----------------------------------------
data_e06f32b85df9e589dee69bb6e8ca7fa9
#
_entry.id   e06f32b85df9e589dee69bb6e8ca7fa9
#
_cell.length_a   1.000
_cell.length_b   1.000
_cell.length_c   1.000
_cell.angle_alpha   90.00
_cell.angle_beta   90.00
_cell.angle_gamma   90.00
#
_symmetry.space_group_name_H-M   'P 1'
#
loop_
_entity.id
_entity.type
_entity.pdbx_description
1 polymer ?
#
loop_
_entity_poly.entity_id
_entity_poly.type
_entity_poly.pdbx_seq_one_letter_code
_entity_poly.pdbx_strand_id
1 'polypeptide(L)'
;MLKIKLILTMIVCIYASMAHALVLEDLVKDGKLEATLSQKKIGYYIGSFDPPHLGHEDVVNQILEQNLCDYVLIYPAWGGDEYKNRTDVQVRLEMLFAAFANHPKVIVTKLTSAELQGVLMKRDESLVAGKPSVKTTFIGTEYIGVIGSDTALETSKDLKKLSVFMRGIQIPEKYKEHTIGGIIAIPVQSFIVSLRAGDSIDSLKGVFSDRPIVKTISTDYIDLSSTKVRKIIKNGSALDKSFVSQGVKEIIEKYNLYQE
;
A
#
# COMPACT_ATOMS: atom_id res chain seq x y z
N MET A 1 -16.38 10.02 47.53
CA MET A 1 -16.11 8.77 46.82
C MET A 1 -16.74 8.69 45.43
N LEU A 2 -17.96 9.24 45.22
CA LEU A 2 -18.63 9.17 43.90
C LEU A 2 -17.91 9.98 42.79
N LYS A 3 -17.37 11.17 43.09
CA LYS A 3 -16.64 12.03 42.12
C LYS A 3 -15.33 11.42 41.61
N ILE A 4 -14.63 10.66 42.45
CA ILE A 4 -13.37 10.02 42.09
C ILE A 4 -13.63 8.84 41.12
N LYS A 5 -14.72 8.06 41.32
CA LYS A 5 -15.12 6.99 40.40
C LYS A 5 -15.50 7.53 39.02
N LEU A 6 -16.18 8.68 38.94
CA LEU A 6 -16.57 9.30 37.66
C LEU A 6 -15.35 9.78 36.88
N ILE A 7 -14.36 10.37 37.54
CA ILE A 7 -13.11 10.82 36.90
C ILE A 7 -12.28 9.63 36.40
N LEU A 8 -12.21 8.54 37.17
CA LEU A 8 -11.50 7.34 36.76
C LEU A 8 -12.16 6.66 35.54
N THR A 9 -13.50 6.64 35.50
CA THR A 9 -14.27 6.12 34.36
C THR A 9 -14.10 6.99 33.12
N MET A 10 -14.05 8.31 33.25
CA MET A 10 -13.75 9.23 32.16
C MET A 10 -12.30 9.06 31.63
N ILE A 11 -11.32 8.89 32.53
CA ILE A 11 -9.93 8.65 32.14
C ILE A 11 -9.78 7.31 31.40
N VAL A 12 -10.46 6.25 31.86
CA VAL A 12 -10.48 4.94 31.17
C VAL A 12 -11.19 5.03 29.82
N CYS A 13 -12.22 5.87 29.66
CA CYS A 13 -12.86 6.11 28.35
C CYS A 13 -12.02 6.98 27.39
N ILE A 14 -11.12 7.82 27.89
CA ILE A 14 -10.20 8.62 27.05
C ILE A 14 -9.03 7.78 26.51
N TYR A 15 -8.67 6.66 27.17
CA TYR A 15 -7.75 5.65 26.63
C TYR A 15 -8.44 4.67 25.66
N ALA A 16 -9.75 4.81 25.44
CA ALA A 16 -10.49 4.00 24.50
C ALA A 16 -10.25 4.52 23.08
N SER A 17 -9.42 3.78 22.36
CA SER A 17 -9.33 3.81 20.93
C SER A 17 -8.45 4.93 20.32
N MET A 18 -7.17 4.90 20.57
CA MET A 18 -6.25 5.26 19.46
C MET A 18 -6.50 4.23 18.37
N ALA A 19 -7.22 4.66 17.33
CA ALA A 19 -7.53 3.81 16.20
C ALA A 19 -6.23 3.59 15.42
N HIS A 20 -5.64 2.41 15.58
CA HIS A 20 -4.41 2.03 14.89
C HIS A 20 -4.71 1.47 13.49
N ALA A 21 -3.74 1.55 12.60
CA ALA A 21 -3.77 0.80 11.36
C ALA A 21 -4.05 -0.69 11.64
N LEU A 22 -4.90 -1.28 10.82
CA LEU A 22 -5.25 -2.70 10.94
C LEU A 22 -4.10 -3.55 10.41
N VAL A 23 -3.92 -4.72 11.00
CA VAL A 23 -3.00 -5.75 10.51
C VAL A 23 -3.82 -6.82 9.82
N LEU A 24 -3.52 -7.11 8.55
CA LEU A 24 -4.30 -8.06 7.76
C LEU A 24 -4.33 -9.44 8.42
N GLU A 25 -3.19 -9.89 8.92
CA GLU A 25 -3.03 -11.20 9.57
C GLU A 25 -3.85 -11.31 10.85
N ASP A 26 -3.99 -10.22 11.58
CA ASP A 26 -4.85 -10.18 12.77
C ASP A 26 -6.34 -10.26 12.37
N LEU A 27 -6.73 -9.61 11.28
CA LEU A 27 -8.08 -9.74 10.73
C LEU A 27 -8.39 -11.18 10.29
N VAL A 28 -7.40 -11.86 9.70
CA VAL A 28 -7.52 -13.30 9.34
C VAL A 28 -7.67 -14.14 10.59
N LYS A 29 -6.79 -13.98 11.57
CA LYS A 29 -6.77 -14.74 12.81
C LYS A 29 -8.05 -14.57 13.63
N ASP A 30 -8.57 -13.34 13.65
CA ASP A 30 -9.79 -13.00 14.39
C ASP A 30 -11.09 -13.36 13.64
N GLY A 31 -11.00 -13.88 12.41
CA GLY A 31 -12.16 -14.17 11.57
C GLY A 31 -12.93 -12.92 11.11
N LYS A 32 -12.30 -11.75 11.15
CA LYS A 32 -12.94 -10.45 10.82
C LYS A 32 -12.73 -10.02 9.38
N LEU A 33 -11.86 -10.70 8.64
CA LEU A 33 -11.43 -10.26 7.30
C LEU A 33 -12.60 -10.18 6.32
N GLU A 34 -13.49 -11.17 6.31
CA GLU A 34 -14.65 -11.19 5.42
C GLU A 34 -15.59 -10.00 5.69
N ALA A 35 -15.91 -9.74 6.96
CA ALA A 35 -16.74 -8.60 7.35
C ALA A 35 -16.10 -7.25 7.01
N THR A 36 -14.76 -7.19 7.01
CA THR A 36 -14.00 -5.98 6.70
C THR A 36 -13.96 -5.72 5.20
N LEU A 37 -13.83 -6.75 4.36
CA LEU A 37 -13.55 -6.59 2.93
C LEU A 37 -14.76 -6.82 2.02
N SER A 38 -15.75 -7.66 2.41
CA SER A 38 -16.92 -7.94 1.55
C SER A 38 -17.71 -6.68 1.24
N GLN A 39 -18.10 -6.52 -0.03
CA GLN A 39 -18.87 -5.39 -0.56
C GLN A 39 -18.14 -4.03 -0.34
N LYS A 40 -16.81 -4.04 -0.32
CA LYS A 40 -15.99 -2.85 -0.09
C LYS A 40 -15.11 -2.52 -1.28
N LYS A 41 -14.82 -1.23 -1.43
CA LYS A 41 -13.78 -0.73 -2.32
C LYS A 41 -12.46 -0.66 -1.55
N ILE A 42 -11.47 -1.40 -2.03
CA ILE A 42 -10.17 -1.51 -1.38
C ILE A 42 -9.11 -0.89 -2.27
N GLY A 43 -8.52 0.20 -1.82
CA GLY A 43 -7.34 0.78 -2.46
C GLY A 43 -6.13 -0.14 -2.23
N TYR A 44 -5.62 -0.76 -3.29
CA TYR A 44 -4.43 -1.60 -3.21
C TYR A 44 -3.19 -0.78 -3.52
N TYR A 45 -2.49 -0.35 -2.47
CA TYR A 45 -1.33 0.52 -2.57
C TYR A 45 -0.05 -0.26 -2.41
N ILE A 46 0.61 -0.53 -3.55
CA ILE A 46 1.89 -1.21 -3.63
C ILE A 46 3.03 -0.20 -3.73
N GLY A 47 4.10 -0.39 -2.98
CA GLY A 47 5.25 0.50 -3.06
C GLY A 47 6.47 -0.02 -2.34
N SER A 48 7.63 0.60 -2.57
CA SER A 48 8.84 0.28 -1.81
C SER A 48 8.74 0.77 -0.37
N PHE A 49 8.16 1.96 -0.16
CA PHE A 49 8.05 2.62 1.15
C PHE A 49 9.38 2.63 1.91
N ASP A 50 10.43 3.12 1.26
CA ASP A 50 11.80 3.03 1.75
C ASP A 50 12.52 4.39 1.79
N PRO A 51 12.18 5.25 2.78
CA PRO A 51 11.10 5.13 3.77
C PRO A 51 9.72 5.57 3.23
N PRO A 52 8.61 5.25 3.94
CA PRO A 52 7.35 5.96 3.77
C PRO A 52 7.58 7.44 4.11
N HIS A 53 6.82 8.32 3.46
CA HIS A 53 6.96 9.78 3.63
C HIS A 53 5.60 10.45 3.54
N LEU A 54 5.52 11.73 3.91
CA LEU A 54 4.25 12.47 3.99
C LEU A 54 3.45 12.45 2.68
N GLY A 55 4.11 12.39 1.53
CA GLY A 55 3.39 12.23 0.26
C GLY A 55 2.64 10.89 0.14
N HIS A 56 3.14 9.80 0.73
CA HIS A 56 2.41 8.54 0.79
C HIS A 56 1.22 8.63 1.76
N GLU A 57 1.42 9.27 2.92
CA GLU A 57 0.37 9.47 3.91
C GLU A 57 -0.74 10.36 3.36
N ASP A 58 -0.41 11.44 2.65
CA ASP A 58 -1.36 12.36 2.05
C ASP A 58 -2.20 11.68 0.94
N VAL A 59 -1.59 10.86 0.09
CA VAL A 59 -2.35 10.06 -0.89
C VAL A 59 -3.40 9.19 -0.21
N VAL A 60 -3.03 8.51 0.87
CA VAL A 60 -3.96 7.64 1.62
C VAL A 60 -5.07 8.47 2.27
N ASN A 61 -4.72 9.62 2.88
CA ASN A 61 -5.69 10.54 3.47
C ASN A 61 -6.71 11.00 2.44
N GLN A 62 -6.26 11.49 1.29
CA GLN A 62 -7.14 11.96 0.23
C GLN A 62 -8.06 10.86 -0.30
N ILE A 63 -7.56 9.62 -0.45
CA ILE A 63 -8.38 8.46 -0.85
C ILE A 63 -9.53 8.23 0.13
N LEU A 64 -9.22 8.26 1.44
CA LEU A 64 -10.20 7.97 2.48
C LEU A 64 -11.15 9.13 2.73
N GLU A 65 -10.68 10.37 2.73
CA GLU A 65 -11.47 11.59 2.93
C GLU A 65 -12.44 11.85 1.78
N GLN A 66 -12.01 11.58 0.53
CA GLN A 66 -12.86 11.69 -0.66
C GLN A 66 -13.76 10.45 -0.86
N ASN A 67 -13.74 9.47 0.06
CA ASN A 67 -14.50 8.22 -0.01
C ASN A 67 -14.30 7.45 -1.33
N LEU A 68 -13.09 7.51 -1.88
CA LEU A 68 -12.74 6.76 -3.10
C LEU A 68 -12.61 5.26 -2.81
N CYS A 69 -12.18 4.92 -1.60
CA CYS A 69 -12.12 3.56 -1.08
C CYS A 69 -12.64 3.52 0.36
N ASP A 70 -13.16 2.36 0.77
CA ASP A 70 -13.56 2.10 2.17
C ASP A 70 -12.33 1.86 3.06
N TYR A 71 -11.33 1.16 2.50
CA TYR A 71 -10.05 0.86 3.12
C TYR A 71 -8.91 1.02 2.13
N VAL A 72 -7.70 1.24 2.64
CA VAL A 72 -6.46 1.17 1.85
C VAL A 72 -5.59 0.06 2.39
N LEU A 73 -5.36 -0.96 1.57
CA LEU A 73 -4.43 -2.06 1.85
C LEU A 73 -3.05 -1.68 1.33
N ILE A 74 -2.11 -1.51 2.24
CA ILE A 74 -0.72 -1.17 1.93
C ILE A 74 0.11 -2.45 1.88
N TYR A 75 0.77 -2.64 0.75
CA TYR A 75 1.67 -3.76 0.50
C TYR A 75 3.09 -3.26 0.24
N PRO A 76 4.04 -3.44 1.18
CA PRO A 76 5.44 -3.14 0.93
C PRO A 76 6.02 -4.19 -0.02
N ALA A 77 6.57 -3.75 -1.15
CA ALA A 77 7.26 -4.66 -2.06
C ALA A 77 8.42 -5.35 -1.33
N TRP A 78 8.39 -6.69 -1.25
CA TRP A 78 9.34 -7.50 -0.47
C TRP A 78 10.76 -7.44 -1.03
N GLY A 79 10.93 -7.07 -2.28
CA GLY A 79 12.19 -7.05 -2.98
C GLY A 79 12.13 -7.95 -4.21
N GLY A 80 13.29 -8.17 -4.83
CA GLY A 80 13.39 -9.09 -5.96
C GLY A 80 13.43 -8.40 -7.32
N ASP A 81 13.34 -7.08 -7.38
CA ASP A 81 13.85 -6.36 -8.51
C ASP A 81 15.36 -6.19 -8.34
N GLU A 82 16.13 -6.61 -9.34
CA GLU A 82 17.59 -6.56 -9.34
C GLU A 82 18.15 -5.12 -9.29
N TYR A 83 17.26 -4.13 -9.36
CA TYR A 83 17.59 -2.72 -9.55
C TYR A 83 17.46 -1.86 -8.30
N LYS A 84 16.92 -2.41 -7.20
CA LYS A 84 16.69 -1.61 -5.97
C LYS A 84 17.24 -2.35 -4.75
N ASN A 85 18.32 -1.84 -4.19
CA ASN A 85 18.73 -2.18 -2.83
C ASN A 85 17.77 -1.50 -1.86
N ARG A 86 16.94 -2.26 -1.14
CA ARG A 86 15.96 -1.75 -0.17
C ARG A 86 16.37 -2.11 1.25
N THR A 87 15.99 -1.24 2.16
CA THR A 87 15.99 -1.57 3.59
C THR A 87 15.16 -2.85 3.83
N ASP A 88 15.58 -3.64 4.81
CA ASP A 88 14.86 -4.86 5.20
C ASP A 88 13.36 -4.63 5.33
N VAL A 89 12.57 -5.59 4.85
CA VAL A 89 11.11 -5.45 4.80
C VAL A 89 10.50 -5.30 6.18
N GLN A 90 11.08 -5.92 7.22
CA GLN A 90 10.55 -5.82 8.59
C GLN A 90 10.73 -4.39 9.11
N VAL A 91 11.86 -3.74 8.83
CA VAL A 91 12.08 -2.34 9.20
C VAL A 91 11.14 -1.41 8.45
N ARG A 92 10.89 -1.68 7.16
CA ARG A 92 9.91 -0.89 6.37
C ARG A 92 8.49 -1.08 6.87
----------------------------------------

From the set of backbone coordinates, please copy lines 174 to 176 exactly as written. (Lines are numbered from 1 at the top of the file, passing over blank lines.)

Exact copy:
C SER A 48 8.74 0.77 -0.37
N PHE A 49 8.16 1.96 -0.16
CA PHE A 49 8.05 2.62 1.15